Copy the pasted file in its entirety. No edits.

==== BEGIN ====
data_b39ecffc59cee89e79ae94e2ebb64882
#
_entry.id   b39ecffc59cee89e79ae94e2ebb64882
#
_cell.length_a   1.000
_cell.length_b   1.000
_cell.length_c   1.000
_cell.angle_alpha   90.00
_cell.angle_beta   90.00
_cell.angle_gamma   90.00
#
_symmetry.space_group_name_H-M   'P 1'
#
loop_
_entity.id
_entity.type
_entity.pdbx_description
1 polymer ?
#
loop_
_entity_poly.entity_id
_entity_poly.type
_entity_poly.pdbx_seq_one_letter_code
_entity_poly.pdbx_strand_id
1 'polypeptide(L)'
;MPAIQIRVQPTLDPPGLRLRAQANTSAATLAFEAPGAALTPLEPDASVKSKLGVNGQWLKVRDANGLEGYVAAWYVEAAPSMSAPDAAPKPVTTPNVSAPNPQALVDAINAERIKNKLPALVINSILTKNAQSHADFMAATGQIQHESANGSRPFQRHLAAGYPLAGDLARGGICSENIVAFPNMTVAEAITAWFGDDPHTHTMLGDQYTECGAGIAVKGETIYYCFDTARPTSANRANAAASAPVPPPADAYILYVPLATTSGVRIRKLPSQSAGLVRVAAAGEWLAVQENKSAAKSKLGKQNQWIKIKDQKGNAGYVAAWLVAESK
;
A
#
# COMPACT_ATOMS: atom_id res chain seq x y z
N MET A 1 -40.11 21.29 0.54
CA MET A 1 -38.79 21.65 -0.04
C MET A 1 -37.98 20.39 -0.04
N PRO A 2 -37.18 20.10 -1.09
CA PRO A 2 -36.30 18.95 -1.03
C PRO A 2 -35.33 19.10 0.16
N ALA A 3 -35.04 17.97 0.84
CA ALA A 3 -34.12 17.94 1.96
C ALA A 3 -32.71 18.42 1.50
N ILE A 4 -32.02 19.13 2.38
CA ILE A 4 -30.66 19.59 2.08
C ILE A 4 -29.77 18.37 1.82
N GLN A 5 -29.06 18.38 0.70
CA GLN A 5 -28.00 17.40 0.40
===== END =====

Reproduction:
data_b39ecffc59cee89e79ae94e2ebb64882
#
_entry.id   b39ecffc59cee89e79ae94e2ebb64882
#
_cell.length_a   1.000
_cell.length_b   1.000
_cell.length_c   1.000
_cell.angle_alpha   90.00
_cell.angle_beta   90.00
_cell.angle_gamma   90.00
#
_symmetry.space_group_name_H-M   'P 1'
#
loop_
_entity.id
_entity.type
_entity.pdbx_description
1 polymer ?
#
loop_
_entity_poly.entity_id
_entity_poly.type
_entity_poly.pdbx_seq_one_letter_code
_entity_poly.pdbx_strand_id
1 'polypeptide(L)'
;MPAIQIRVQPTLDPPGLRLRAQANTSAATLAFEAPGAALTPLEPDASVKSKLGVNGQWLKVRDANGLEGYVAAWYVEAAPSMSAPDAAPKPVTTPNVSAPNPQALVDAINAERIKNKLPALVINSILTKNAQSHADFMAATGQIQHESANGSRPFQRHLAAGYPLAGDLARGGICSENIVAFPNMTVAEAITAWFGDDPHTHTMLGDQYTECGAGIAVKGETIYYCFDTARPTSANRANAAASAPVPPPADAYILYVPLATTSGVRIRKLPSQSAGLVRVAAAGEWLAVQENKSAAKSKLGKQNQWIKIKDQKGNAGYVAAWLVAESK
;
A
#
# COMPACT_ATOMS: atom_id res chain seq x y z
N MET A 1 -40.11 21.29 0.54
CA MET A 1 -38.79 21.65 -0.04
C MET A 1 -37.98 20.39 -0.04
N PRO A 2 -37.18 20.10 -1.09
CA PRO A 2 -36.30 18.95 -1.03
C PRO A 2 -35.33 19.10 0.16
N ALA A 3 -35.04 17.97 0.84
CA ALA A 3 -34.12 17.94 1.96
C ALA A 3 -32.71 18.42 1.50
N ILE A 4 -32.02 19.13 2.38
CA ILE A 4 -30.66 19.59 2.08
C ILE A 4 -29.77 18.37 1.82
N GLN A 5 -29.06 18.38 0.70
CA GLN A 5 -28.00 17.40 0.40